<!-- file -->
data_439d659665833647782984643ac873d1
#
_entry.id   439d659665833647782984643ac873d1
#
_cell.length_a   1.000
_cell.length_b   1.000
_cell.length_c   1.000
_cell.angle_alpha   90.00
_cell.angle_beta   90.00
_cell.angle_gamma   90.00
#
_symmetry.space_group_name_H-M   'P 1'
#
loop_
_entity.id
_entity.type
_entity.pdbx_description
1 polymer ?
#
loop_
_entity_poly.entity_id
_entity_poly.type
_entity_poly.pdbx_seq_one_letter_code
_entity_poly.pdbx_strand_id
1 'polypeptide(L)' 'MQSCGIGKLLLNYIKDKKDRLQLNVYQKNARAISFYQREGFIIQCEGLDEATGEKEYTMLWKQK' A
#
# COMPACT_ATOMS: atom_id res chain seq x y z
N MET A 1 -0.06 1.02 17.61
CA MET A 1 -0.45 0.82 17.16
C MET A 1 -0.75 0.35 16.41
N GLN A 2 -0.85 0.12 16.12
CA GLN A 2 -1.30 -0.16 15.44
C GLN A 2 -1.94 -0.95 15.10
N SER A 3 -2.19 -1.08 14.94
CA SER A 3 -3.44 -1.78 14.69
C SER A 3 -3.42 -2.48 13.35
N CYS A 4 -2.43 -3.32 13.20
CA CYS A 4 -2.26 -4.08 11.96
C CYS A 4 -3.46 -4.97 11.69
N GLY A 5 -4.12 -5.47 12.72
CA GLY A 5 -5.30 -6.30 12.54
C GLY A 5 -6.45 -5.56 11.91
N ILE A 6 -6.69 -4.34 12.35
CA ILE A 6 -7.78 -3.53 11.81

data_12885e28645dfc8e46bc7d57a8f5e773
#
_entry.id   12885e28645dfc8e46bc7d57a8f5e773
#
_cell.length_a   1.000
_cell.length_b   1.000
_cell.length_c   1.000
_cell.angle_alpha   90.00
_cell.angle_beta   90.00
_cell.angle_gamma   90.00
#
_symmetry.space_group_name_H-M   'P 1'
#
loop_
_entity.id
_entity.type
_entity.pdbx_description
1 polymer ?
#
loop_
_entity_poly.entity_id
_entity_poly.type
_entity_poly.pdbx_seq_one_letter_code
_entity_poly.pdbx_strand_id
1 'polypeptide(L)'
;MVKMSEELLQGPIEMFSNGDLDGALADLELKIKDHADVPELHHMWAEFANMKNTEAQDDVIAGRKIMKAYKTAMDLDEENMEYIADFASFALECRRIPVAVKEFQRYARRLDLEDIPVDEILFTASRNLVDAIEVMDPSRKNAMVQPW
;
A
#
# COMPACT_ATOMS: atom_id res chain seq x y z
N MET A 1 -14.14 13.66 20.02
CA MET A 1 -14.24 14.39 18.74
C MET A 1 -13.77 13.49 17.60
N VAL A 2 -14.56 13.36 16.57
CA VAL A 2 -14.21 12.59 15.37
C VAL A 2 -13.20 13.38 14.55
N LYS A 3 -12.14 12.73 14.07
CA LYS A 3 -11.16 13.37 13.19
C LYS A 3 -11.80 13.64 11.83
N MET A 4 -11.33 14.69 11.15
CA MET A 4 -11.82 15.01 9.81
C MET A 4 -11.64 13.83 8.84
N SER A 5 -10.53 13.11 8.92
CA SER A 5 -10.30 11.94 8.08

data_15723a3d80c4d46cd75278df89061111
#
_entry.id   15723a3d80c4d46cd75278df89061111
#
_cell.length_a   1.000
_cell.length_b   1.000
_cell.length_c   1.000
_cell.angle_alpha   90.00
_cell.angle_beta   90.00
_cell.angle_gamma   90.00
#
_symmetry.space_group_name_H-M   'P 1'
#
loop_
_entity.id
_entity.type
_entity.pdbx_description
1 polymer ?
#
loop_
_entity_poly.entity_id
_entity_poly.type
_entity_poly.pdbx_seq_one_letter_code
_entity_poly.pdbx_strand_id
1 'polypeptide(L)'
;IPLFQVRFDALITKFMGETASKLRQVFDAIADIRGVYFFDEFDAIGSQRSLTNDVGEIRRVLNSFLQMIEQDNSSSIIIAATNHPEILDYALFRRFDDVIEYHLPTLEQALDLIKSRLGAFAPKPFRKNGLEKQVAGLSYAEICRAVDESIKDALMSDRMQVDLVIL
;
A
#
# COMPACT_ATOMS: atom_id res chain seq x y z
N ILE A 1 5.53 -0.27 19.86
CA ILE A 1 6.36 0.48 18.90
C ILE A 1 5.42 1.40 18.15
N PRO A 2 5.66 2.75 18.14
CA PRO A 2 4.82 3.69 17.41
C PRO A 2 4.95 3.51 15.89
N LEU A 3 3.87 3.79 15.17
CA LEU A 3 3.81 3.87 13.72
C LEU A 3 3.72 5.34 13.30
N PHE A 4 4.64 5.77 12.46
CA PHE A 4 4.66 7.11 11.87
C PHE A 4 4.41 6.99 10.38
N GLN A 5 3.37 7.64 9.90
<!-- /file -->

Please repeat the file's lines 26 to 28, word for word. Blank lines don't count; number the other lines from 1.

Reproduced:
#
# COMPACT_ATOMS: atom_id res chain seq x y z
N MET A 1 -0.06 1.02 17.61